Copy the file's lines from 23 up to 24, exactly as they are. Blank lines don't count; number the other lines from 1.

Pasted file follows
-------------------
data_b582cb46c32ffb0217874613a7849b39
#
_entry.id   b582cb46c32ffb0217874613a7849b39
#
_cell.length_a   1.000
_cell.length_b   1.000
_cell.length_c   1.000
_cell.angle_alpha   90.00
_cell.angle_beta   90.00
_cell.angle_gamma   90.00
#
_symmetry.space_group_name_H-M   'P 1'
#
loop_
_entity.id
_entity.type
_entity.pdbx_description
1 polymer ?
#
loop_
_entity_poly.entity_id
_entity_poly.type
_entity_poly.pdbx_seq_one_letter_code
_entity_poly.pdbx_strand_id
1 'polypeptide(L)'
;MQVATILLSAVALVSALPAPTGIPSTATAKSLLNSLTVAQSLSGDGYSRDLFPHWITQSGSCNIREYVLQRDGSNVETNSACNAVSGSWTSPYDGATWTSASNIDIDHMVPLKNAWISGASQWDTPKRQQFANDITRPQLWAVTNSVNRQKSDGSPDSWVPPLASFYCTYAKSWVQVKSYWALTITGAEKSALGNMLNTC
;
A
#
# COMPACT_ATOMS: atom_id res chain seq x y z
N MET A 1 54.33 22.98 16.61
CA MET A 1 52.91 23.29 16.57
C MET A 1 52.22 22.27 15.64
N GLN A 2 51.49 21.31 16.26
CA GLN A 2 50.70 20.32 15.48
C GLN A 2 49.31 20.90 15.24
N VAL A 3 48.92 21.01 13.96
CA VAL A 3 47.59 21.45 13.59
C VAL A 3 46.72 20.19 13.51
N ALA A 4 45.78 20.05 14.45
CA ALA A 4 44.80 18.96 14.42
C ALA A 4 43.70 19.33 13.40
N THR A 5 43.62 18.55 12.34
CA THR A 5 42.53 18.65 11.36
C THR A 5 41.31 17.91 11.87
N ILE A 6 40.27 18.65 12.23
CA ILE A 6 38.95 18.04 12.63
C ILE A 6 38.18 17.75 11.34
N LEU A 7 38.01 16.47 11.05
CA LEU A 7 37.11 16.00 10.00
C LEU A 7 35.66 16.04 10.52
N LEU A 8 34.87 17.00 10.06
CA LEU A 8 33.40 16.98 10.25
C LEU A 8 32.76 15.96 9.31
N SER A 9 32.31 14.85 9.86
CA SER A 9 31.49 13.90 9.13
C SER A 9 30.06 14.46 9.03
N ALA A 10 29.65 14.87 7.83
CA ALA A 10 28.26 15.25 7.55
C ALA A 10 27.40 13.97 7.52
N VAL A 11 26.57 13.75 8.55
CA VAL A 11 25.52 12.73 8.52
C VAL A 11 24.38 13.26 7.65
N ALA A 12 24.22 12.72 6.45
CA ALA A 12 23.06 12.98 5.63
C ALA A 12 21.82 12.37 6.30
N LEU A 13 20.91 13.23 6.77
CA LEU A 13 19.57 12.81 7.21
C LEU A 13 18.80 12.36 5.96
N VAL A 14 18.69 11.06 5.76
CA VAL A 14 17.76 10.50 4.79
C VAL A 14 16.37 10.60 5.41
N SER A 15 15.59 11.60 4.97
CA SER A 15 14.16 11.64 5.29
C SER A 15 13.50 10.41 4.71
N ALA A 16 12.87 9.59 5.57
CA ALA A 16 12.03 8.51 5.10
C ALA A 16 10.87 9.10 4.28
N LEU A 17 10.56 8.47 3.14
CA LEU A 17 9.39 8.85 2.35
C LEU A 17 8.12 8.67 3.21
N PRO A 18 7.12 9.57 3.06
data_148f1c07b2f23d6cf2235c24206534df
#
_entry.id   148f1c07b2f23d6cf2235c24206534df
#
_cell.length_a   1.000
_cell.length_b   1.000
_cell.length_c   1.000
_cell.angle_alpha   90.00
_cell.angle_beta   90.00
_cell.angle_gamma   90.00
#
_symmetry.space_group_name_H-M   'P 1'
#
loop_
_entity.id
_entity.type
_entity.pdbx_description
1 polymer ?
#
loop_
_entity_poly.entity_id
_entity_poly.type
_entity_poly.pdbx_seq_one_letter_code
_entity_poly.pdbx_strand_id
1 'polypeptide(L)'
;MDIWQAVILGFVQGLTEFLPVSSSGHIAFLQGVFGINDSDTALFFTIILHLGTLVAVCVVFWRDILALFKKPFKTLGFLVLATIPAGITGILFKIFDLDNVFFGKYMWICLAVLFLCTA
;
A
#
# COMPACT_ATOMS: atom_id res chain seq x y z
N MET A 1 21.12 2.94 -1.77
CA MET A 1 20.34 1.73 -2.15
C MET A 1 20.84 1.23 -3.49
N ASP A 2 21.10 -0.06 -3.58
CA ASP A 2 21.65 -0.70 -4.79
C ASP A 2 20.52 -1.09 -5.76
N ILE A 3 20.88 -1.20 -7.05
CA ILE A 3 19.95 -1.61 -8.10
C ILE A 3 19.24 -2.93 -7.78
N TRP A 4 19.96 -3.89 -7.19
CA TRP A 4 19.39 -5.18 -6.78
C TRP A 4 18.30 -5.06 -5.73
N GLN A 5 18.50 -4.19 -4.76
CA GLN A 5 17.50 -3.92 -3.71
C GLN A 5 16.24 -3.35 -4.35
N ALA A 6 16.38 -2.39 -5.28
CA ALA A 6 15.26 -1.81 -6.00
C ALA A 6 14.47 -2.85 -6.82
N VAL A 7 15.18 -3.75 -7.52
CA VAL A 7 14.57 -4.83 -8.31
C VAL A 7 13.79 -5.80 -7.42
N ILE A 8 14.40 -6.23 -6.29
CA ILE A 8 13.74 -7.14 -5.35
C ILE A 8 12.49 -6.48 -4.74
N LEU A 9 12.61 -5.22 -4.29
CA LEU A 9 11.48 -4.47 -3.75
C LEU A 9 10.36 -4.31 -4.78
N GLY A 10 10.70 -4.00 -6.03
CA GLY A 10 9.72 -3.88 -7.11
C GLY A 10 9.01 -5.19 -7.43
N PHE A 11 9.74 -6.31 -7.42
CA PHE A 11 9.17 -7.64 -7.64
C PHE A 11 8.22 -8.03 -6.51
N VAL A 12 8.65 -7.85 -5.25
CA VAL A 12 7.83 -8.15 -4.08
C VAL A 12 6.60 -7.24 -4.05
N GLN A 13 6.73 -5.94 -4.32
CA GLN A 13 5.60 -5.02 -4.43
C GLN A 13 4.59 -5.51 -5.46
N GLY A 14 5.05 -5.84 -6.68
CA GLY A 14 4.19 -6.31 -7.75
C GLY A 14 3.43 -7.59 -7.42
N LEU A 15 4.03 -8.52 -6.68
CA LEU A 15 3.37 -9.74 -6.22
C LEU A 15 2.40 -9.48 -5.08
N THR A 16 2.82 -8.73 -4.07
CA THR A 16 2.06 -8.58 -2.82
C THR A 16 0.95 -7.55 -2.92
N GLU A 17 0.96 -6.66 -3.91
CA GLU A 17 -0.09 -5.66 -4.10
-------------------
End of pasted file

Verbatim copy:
_entity_poly.pdbx_seq_one_letter_code
_entity_poly.pdbx_strand_id